Ben White, who covers banking and bank lobbying for Politico, has also taken the lead on a lot of Politico's stories about how Jeb Bush, Wall Street's favorite presidential candidate, is seeking to avoid the impression that he's Wall Street's favorite presidential candidate. The stories tend to be well-reported, since White is very well-informed about what bank lobbyists want, but there is a certain paradoxical nature to them that perhaps reached a peak with this morning's edition (emphasis added):
Democrats moved very early in the 2012 cycle to portray Romney as a creature of Wall Street whose proposal for a 20 percent reduction in individual tax rates would benefit many of his wealthy friends. Democrats are already attempting to do the same with Bush and conservative policy thinkers and strategists say they hope the Bush team moves swiftly to counter the attacks.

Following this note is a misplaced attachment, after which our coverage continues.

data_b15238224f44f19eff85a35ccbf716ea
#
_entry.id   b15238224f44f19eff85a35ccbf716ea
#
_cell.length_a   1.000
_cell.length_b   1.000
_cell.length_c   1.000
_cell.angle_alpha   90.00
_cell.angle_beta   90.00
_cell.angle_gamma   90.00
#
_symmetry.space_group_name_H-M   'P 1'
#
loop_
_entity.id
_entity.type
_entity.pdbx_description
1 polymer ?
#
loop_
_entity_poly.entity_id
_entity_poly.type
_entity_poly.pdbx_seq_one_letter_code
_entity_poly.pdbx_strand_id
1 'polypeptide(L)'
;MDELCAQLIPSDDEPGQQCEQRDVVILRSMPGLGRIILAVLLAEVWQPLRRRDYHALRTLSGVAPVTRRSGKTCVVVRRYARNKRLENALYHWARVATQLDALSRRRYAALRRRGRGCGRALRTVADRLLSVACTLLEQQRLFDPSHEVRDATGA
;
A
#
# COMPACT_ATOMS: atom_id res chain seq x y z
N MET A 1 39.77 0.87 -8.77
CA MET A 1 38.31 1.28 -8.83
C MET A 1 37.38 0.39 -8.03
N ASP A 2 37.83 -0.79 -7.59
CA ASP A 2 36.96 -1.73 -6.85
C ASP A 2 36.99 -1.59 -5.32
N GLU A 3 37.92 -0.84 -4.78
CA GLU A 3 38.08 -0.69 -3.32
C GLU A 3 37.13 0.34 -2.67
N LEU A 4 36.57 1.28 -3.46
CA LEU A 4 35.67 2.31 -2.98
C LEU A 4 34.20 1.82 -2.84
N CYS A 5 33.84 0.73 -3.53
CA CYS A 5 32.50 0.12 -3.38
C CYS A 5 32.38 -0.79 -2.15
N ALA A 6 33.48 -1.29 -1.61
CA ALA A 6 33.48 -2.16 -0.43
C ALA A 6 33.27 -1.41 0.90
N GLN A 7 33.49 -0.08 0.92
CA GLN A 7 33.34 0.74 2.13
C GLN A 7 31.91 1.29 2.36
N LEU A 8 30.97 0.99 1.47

"Bush and any other Republican running needs to do a better job not just in the primary but in the general election of talking about economic issues in a very different way than Republicans have in the past," said Tony Fratto, a consultant and former George W. Bush White House official who is supportive of Jeb Bush. "If you go to Americans and ask them what their greatest fears are they won't say it's that their taxes are too high. They will talk about things like technology removing the need for hands-on workers and their children not receiving the skills and education to allow them to compete in a global economy."
Here's the thing about Tony Fratto — he's not just "a consultant," he's the point person at Hamilton Place Strategies for matters concerning their clients in the financial services industry. He's the guy you turn to, as a journalist, if you want to hear a smart defense of the big banks' views on everything from the Export-Import Bank to Senator Sherrod Brown to breaking up the banks and beyond.
Which is to say that Bush's effort to counter the attack that he is a creature of Wall Street is being led by creatures of Wall Street.